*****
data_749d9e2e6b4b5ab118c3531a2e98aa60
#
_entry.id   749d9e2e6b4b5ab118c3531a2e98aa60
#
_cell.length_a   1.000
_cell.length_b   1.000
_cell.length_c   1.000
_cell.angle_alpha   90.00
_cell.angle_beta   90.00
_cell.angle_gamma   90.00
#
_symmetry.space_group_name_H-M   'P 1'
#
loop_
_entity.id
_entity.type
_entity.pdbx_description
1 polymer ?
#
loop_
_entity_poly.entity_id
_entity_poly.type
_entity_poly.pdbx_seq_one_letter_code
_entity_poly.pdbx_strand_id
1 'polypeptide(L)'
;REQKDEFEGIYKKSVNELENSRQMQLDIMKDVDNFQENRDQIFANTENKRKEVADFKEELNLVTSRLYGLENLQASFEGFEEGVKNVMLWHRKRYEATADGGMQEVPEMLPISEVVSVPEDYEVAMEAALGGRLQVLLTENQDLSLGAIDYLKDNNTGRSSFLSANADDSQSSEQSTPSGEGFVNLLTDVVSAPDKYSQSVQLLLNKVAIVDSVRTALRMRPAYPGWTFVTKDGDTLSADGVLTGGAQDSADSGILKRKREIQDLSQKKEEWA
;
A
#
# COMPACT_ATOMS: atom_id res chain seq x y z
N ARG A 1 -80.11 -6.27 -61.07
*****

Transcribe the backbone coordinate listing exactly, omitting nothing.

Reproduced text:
data_749d9e2e6b4b5ab118c3531a2e98aa60
#
_entry.id   749d9e2e6b4b5ab118c3531a2e98aa60
#
_cell.length_a   1.000
_cell.length_b   1.000
_cell.length_c   1.000
_cell.angle_alpha   90.00
_cell.angle_beta   90.00
_cell.angle_gamma   90.00
#
_symmetry.space_group_name_H-M   'P 1'
#
loop_
_entity.id
_entity.type
_entity.pdbx_description
1 polymer ?
#
loop_
_entity_poly.entity_id
_entity_poly.type
_entity_poly.pdbx_seq_one_letter_code
_entity_poly.pdbx_strand_id
1 'polypeptide(L)'
;REQKDEFEGIYKKSVNELENSRQMQLDIMKDVDNFQENRDQIFANTENKRKEVADFKEELNLVTSRLYGLENLQASFEGFEEGVKNVMLWHRKRYEATADGGMQEVPEMLPISEVVSVPEDYEVAMEAALGGRLQVLLTENQDLSLGAIDYLKDNNTGRSSFLSANADDSQSSEQSTPSGEGFVNLLTDVVSAPDKYSQSVQLLLNKVAIVDSVRTALRMRPAYPGWTFVTKDGDTLSADGVLTGGAQDSADSGILKRKREIQDLSQKKEEWA
;
A
#
# COMPACT_ATOMS: atom_id res chain seq x y z
N ARG A 1 -80.11 -6.27 -61.07